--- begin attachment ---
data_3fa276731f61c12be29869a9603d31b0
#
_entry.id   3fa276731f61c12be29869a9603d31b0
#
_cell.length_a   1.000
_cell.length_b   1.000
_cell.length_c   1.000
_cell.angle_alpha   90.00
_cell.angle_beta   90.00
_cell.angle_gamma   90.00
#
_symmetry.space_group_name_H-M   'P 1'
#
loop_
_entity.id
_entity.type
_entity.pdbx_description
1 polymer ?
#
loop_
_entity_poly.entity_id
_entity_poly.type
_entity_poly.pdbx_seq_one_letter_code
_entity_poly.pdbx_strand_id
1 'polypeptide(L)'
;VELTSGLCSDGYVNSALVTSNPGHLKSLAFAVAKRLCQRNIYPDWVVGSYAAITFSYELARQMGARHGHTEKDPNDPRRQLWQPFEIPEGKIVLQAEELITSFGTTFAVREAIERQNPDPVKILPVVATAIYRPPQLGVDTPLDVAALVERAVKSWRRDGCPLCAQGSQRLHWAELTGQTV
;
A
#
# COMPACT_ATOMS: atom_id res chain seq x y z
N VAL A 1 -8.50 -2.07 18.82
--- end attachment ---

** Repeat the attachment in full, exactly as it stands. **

data_3fa276731f61c12be29869a9603d31b0
#
_entry.id   3fa276731f61c12be29869a9603d31b0
#
_cell.length_a   1.000
_cell.length_b   1.000
_cell.length_c   1.000
_cell.angle_alpha   90.00
_cell.angle_beta   90.00
_cell.angle_gamma   90.00
#
_symmetry.space_group_name_H-M   'P 1'
#
loop_
_entity.id
_entity.type
_entity.pdbx_description
1 polymer ?
#
loop_
_entity_poly.entity_id
_entity_poly.type
_entity_poly.pdbx_seq_one_letter_code
_entity_poly.pdbx_strand_id
1 'polypeptide(L)'
;VELTSGLCSDGYVNSALVTSNPGHLKSLAFAVAKRLCQRNIYPDWVVGSYAAITFSYELARQMGARHGHTEKDPNDPRRQLWQPFEIPEGKIVLQAEELITSFGTTFAVREAIERQNPDPVKILPVVATAIYRPPQLGVDTPLDVAALVERAVKSWRRDGCPLCAQGSQRLHWAELTGQTV
;
A
#
# COMPACT_ATOMS: atom_id res chain seq x y z
N VAL A 1 -8.50 -2.07 18.82